Anatomical variation

An anatomical variation, anatomical variant, or anatomical variability is a difference between the anatomical structures of animals from the same species. The variations are seen as normal in the sense that they are found consistently among different individuals, are mostly without symptoms, and are termed anatomical variations rather than abnormalities.[1] Some variations are found in different species such as polydactyly, having more than the usual number of digits.

Anatomical variations are mainly caused by genetics and may vary considerably between different populations. The rate of variation considerably differs between single organs, particularly in muscles.[1] Knowledge of anatomical variations is important in order to distinguish them from pathological conditions.

A very early paper published in 1898, presented anatomic variations to have a wide range and significance,[2] and before the use of X-ray technology, anatomic variations were mostly only found on cadaver studies. The use of imaging techniques have defined many such variations.[3]

Variants of structures


Kopsch gave a detailed listing of muscle variations. These included the absence of muscles; muscles that were doubled; muscles that were divided into two or more parts; an increase or decrease in the origin or insertion of the muscle; and the joining to adjacent organs.[1]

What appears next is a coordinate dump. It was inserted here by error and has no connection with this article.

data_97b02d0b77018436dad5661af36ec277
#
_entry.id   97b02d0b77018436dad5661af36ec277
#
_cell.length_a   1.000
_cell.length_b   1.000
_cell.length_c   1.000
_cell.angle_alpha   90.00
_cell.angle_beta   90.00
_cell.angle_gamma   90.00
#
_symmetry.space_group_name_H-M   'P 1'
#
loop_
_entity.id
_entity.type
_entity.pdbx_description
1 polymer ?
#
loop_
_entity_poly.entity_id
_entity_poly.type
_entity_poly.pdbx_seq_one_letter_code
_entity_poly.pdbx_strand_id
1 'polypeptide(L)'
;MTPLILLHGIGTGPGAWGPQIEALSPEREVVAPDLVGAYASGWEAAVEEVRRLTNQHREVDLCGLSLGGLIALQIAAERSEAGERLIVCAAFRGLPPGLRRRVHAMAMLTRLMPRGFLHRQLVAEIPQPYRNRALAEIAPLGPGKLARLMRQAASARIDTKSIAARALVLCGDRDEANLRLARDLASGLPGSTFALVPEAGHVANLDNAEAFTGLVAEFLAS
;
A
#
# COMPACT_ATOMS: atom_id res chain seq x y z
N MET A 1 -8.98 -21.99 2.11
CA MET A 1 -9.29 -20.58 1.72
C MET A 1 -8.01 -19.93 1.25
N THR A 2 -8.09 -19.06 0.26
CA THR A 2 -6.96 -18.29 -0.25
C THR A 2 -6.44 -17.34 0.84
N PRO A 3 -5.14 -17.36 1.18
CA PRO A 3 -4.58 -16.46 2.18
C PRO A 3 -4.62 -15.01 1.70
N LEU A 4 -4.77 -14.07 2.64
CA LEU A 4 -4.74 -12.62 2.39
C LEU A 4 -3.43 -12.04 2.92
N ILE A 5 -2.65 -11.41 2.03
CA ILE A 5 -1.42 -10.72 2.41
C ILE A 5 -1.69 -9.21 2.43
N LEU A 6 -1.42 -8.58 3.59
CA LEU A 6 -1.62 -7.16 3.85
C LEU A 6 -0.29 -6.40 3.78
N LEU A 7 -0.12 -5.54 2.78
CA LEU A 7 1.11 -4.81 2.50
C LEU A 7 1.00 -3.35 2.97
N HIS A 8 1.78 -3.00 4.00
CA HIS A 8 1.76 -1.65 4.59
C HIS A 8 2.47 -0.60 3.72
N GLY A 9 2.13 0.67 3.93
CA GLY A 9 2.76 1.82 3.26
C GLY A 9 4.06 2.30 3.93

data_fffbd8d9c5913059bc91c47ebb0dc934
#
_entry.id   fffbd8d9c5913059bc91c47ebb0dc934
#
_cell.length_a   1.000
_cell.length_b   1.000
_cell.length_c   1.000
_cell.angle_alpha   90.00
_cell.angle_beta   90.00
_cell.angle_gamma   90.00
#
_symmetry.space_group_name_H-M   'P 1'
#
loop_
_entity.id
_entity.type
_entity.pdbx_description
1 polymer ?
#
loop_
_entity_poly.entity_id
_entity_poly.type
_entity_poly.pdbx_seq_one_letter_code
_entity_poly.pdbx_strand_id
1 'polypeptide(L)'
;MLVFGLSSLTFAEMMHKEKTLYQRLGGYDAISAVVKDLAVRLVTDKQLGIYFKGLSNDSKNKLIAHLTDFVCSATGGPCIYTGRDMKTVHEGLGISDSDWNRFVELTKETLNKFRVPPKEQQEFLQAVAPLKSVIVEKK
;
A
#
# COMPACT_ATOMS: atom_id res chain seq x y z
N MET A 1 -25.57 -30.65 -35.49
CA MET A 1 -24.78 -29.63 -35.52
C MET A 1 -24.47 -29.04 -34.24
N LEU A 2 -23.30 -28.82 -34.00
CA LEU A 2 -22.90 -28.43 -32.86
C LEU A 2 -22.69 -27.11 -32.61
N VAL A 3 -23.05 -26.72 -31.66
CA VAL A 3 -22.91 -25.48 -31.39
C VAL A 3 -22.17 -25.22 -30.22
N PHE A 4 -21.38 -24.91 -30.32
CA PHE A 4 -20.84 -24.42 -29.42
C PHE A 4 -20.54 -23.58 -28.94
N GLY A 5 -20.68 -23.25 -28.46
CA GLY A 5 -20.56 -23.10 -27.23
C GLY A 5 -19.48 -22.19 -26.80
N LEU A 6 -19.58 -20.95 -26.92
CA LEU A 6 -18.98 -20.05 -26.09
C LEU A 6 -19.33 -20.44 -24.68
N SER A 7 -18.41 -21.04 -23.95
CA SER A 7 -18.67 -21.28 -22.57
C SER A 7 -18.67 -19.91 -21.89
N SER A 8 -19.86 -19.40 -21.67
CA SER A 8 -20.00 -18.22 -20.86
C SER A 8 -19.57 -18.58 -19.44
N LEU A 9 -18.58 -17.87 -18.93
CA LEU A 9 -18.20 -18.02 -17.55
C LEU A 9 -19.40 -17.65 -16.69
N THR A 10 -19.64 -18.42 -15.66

The palmaris longus muscle in the forearm is sometimes absent, as is the plantaris muscle in the leg.[4]

The sternalis muscle is a variant that lies in front of the pectoralis major and may show up on a mammogram.[5]


Usually there are five lumbar vertebrae but sometimes there are six, and sometimes there are four.[4]


The lungs are subject to anatomical variations.[6]

Clinical significance

Accessory small bones called ossicles may be mistaken for avulsion fractures.

See also


  1. "Anatomic variants".
  2. Cunningham, DJ (October 1898). "The Significance of Anatomical Variations". Journal of Anatomy and Physiology. 33 (Pt 1): 1–9. PMC 1327970. PMID 17232348.
  3. Bell, Daniel J. "Anatomical variants | Radiology Reference Article |". Radiopaedia.
  4. Saladin, K (2012). Anatomy and Physiology (6th ed.). pp. 14–15. ISBN 9780073378251.
  5. Garg, T. "Sternalis muscle". Retrieved 19 September 2019.
  6. Moore, K (2018). Clinically oriented anatomy (Eighth ed.). p. 342. ISBN 9781496347213.
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